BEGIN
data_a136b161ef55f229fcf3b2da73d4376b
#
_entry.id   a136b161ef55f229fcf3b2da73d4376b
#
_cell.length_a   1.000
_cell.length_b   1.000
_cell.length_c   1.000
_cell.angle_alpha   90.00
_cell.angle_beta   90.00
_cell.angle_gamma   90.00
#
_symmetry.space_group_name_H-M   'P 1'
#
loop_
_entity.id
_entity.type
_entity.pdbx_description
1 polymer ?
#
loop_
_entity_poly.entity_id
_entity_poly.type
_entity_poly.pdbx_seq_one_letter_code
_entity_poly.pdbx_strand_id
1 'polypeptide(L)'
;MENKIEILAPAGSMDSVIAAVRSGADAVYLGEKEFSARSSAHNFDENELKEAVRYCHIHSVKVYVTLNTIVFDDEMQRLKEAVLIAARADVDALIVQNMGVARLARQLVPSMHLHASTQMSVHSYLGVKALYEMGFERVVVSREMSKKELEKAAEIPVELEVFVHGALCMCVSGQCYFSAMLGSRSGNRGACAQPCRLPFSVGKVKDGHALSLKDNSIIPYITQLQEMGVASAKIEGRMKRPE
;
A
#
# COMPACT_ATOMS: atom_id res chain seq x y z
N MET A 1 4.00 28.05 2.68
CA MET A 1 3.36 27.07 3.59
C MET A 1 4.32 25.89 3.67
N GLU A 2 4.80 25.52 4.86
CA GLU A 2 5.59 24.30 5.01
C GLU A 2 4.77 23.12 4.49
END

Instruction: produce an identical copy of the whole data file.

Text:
data_a136b161ef55f229fcf3b2da73d4376b
#
_entry.id   a136b161ef55f229fcf3b2da73d4376b
#
_cell.length_a   1.000
_cell.length_b   1.000
_cell.length_c   1.000
_cell.angle_alpha   90.00
_cell.angle_beta   90.00
_cell.angle_gamma   90.00
#
_symmetry.space_group_name_H-M   'P 1'
#
loop_
_entity.id
_entity.type
_entity.pdbx_description
1 polymer ?
#
loop_
_entity_poly.entity_id
_entity_poly.type
_entity_poly.pdbx_seq_one_letter_code
_entity_poly.pdbx_strand_id
1 'polypeptide(L)'
;MENKIEILAPAGSMDSVIAAVRSGADAVYLGEKEFSARSSAHNFDENELKEAVRYCHIHSVKVYVTLNTIVFDDEMQRLKEAVLIAARADVDALIVQNMGVARLARQLVPSMHLHASTQMSVHSYLGVKALYEMGFERVVVSREMSKKELEKAAEIPVELEVFVHGALCMCVSGQCYFSAMLGSRSGNRGACAQPCRLPFSVGKVKDGHALSLKDNSIIPYITQLQEMGVASAKIEGRMKRPE
;
A
#
# COMPACT_ATOMS: atom_id res chain seq x y z
N MET A 1 4.00 28.05 2.68
CA MET A 1 3.36 27.07 3.59
C MET A 1 4.32 25.89 3.67
N GLU A 2 4.80 25.52 4.86
CA GLU A 2 5.59 24.30 5.01
C GLU A 2 4.77 23.12 4.49